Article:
22 February 2011

Lest we not forget

I never thought this was really a powerful motivating feature for why we invaded Iraq. Perhaps it was, and perhaps it remains clouded from me because I felt it was probably a lie at the time, and really a useless diversion away from a more pragmatic and honest explanation; something on the lines of "we, the American government, feel Saddam Hussein is deserving only of dethronement and death, and submit this course of action to you, the American people".

This explanation alone probably could have sold many people in the wake of 9-11's overly simplistic neo-conservative explanations for the machinations of terrorist plots. I feel it probably did, simply because many people have abandoned the weapons of mass destruction prospects years ago, but some have clung to associating Saddam with 9-11. A proposition which made even less sense to me than the WMD claims, which he did at least use the chemical weapons we gave him against Iran. Nevertheless, we arrive now at the point where people are willing to admit that the overriding factor, the real desire, was the desire to depose (and probably kill) a reigning tyrant. I feel no sympathy for the Saddam regime, and no great sorrow that he is gone.

But the Iraqi people suffer regardless because we went into this war with the false show that somehow this liberation would matter to them, that they would know how to build stable unified institutions that are the hallmarks of a liberal democracy and oh by the way, there were these mythical bombs and anthrax factories out in the desert. Somehow in the haste to kill one man, and maybe a few others, we sort of forget to mention that there was a country we were bombing, invading, occupying, rebuilding, and rearming. That this has always been a project undertaken both in stable quasi-western republics (Germany, Korea, Japan), and still lasting years, seemed to have escaped notice.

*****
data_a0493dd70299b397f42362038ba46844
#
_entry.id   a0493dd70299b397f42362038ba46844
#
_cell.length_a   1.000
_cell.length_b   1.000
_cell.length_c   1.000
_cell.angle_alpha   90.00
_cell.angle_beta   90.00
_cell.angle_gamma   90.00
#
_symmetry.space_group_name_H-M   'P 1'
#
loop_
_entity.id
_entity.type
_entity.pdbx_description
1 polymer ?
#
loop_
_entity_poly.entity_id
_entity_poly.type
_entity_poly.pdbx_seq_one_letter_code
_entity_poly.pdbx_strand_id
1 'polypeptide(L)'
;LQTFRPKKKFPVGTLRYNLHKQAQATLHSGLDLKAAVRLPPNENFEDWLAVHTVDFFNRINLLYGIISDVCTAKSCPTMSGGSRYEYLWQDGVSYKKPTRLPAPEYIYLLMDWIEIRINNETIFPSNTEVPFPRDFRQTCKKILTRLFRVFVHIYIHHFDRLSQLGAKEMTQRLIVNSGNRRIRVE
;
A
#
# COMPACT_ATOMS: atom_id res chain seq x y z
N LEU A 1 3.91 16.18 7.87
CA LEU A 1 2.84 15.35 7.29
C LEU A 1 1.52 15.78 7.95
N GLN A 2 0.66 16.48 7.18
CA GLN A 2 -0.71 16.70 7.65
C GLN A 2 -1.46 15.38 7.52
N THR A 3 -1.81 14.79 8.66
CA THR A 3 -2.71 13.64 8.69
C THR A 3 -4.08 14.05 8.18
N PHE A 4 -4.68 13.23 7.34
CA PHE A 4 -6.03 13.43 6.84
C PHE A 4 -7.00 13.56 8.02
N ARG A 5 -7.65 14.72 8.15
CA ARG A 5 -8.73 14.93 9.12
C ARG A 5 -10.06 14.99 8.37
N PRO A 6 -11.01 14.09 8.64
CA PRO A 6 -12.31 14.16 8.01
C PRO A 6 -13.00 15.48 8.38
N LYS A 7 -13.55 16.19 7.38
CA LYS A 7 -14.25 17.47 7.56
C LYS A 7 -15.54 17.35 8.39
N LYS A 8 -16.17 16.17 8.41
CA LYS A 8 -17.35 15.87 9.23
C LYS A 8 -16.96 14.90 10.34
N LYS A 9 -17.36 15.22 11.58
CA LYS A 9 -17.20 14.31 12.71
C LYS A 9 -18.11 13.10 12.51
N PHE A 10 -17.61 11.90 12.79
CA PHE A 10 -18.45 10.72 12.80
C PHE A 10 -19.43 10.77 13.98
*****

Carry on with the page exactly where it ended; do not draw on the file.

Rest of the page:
And in retrospect, this is probably because many people convinced themselves, at least temporarily, that we were invading because if we did not some mushroom clouds, or maybe just some poisonous mushrooms, would show up in an American city near you. Fear kind of blocks out the ability to look at things critically.

I don't begrudge "Curveball" for taking the opportunity to take advantage of American fear and a mutual hatred of the Iraqi regime to potentially benefit himself, and perhaps misguidedly thinking his people would also benefit (after all, it's not his fault the Americans subsequently carried out the invasion-occupation elements incompetently but the toppling Saddam part went swimmingly).

The fact that there were not leaders, elected or appointed by Americans, to make even partly clear-headed thoughts regarding foreign policy strikes me as a little bit of a problem. The departure of Obama from Bush is pretty slim in terms of actual policies being pursued (particularly the Bush that deviated from the Cheney-Rumsfeld playbook after 2006), but the one thing I do get from them is that these policies are being pursued with a much greater icy calm. I don't think that makes them any better, but it at least gives me some optimism that someone somewhere could explain that they are wrong and receive an honest hearing instead of being told to manufacture evidence supporting a pre-conceived notion. Or to fuck off.
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